- 30 minutes of exercise
- Read one book a week
- Create a morning routine
- Eat 3 servings of vegetables a day
- Try a dairy-free diet
- Drink 8 glasses of water a day
The sky’s the limit! Prioritize your list then pick one thing at a time to change.
4 | Wait, Observe, Track
Here’s the meat of the process: track each change and its results in a journal.
Our lives are way too complicated to remember when we ate what or did we get good sleep the whole prior week (or month!). Give your brain a helping hand and write it down.
When tracking results, make sure to note the obvious and not so obvious. For example, the first thing I make a note of in the morning is my sleep. I first write down great, good, or poor then I jot a few words to help me remember why. Don’t write a book! Just a phase like: “kids sick”, “bad dreams”, or “up too late”, anything to help you remember why the sleep was good or bad.
Another not so obvious thing to make note of is your emotional condition and physical changes. Things like weight, anger/sadness, menstrual cycle, and skin dryness are just a few examples of things that seem small each day but are huge indicators of your health over time. Once those things start to change, you’ll know your health is changing!
Tracking can be hard. If you don’t know where to start, use my template to get you going. Just sign up below for ongoing healthy living encouragement and receive a FREE food journal printable as a gift![thrive_leads id=’7648′]
5 | Review and Draw a Conclusion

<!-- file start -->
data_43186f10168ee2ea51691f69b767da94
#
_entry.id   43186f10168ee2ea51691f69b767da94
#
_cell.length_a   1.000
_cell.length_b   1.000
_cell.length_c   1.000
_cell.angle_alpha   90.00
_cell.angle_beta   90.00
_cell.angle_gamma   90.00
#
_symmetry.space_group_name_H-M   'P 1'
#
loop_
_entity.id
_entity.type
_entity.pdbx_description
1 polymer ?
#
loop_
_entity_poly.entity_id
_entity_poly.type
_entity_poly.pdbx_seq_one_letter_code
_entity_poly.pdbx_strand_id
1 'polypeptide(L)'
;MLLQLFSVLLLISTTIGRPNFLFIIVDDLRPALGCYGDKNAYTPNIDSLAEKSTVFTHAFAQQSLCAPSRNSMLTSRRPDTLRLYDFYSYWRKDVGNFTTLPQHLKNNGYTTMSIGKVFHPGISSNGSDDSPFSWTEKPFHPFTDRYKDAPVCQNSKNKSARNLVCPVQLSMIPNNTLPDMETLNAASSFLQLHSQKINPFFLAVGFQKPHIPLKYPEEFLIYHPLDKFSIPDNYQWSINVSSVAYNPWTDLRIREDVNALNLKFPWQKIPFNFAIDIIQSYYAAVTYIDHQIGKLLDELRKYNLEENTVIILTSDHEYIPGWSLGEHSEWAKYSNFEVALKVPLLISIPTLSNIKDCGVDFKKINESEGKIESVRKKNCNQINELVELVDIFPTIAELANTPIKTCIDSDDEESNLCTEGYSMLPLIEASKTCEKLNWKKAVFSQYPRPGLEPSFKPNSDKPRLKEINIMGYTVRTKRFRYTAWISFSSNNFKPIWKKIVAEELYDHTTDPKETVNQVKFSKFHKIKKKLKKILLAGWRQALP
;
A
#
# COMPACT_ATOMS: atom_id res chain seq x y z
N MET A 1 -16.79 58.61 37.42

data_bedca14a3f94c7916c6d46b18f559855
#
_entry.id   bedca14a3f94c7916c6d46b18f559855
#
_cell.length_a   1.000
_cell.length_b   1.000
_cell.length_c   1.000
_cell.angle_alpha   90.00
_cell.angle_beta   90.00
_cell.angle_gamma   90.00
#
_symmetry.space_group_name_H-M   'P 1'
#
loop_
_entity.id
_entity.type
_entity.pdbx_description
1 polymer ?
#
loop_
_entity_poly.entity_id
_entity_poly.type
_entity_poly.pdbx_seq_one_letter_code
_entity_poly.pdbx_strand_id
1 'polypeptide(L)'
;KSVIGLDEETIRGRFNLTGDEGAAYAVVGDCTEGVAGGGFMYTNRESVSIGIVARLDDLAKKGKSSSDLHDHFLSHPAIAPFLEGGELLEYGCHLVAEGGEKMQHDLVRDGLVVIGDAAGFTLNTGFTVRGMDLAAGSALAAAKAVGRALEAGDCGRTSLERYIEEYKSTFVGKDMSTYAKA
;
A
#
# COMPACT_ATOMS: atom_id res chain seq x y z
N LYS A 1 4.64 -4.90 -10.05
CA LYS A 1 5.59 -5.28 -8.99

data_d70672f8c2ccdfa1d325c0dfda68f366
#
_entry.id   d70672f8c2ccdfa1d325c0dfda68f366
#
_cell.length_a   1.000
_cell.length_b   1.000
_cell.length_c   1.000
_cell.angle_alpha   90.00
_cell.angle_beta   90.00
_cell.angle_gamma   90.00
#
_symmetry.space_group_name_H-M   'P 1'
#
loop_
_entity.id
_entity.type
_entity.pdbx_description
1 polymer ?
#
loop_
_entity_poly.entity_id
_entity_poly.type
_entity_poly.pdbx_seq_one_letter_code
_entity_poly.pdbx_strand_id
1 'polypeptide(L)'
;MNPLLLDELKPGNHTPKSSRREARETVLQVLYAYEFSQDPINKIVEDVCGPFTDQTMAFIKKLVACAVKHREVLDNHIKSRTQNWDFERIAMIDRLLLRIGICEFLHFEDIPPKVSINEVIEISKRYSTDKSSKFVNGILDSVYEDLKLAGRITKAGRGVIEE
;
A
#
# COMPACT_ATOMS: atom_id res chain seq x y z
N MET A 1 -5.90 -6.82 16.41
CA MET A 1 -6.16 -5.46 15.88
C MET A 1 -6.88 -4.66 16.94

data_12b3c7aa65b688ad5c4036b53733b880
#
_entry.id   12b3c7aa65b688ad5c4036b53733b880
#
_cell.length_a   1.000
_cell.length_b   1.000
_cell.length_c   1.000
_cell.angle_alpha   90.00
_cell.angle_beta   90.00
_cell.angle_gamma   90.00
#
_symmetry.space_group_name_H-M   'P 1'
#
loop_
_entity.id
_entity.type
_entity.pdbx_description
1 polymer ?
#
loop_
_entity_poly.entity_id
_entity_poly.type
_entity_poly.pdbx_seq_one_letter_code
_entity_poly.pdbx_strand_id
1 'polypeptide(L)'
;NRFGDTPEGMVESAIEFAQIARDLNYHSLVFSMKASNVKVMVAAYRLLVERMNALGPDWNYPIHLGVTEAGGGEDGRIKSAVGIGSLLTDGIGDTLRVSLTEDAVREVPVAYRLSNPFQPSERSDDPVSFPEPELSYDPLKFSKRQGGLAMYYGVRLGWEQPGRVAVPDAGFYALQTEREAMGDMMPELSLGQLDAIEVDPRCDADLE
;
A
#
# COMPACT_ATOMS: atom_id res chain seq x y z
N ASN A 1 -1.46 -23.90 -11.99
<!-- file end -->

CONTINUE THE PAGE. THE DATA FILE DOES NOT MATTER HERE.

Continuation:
The main purpose of a food journal is to assist you in making a data-driven, correct assessment of how various aspects of your life affect your health. In order to make a correct assessment, you must sit down, look through the journal entries, and draw a conclusion based on your data.
Journaling all your meals and emotions doesn’t do any good if you don’t take the time to evaluate the results.
Try to look at only one measure at a time to determine your results. For me, blood sugar is the first priority in determining the success of any change. Once I’ve determined my blood sugar is either stable or improving, then I look for other changes that could be positively impacted (weight, mood, skin, etc.)
After you’ve reviewed and come to a reasonable conclusion about your first health change, now it’s time to add another. Go back through steps 3 to 5 for each additional change you wish to implement.
Journaling to improve your health is an ongoing process but not one that you have to do forever. Once you’ve healed your body and you’ve learned how your body reacts to various foods and healthy habits, then there’s no reason to continue keeping a food journal unless another health concern arises.
So if you’re in a period of health concerns, begin by getting enough sleep then change your diet while tracking the physical, mental, and emotional changes you experience. Continue until you are symptom free, then stop tracking and live the full, healthy life you were created to have!
Well, that’s my quick 5 steps for how I learned to know my body’s rhythms and needs. I am so much more in tune to my body and how it feels when things are going well…or when things are not going well. I feel the best I’ve felt in YEARS now! Take control of your health! Sign up below for your free food journal and start making positive changes today![thrive_leads id=’7648′]